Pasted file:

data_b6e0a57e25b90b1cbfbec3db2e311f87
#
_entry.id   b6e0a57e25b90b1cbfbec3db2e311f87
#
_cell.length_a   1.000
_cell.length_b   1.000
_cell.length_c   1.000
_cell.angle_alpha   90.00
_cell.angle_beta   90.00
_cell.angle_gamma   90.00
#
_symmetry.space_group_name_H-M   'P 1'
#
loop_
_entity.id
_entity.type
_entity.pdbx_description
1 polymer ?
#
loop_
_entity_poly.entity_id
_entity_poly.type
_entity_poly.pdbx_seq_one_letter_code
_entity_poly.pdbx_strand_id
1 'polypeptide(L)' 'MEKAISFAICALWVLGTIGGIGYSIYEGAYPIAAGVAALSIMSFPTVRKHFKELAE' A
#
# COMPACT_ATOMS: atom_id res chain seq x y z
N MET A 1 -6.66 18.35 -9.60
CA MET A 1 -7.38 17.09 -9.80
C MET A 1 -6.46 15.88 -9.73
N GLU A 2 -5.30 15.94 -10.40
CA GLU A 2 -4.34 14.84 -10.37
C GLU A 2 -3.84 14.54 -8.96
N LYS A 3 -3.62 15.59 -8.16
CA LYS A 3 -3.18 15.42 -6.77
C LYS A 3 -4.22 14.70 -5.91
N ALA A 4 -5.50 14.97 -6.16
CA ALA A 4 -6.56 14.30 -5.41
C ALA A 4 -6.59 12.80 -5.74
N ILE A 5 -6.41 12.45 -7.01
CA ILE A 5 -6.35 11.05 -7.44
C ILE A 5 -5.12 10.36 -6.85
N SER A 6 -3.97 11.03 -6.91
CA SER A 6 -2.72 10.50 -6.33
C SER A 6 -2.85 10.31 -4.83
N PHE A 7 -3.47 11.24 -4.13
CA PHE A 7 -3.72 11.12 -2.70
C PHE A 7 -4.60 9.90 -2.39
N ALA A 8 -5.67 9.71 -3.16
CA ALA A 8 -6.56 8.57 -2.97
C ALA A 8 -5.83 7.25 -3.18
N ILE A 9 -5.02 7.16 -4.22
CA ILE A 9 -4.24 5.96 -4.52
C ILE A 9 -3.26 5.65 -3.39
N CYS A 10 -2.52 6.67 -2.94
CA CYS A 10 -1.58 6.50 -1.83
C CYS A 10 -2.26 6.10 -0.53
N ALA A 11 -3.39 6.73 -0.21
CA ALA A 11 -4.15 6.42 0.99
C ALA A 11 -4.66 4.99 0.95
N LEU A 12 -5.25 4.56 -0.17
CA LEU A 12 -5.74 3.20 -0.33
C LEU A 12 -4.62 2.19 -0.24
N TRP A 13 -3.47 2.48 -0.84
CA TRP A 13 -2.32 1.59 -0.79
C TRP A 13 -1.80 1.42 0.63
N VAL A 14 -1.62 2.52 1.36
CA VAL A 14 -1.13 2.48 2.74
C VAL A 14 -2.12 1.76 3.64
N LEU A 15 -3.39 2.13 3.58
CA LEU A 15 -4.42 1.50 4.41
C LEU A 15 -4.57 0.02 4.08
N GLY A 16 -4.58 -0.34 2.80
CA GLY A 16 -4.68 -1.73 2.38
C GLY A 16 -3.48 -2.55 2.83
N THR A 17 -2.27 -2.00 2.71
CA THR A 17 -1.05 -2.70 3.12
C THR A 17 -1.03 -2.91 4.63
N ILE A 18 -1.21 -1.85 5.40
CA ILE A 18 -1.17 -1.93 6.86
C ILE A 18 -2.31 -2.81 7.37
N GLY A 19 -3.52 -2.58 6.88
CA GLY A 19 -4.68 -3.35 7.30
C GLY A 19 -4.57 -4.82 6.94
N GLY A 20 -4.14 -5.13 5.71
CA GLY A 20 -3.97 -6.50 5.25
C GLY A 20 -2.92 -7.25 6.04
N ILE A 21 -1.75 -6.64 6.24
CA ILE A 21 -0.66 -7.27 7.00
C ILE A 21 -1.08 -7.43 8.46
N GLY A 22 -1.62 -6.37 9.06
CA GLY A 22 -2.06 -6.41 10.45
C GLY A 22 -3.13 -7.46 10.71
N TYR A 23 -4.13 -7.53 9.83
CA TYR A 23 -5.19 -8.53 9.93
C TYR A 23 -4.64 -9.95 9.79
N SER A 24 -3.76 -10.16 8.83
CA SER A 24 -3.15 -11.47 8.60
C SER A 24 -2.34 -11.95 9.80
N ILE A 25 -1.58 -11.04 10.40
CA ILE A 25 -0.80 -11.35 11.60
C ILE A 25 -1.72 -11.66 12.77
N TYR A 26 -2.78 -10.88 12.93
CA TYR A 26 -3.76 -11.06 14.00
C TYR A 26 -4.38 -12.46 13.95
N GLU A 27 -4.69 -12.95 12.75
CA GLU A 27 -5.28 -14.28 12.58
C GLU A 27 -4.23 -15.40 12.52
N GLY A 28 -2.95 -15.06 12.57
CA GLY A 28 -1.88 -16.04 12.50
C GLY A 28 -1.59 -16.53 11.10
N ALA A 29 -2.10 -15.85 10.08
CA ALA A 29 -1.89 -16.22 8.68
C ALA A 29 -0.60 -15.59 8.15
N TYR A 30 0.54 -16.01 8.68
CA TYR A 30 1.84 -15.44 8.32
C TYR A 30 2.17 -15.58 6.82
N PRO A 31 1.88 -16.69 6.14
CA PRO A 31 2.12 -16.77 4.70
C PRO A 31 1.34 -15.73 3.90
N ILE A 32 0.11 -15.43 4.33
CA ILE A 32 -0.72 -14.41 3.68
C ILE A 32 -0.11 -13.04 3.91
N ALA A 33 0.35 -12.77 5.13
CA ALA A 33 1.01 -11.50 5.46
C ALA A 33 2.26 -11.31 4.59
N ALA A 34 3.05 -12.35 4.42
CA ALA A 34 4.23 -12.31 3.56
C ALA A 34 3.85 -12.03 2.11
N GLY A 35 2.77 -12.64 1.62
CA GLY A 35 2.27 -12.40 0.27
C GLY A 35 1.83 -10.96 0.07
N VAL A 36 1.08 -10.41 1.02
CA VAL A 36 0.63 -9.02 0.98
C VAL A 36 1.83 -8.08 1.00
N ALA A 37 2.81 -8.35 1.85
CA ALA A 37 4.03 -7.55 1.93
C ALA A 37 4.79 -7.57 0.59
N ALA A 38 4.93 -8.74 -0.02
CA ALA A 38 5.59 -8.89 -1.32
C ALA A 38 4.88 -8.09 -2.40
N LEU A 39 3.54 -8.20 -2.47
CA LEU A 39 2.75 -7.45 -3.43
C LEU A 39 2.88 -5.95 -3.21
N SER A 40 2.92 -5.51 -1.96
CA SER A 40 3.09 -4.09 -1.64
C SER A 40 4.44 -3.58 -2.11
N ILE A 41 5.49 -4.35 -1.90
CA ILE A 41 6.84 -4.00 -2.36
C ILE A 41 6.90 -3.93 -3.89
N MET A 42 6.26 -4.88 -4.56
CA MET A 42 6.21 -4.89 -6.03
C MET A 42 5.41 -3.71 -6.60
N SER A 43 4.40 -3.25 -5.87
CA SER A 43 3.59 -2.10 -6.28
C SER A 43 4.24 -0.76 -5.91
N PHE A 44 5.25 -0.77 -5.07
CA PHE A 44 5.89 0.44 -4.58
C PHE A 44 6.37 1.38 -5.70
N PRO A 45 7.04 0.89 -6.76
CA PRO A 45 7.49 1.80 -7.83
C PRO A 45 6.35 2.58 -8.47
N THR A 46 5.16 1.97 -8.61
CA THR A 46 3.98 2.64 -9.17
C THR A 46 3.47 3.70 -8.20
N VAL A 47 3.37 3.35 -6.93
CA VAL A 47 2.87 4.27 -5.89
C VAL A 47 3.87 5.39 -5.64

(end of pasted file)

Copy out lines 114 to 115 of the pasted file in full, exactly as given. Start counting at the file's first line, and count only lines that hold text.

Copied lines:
C ALA A 29 -0.60 -15.59 8.15
N TYR A 30 0.54 -16.01 8.68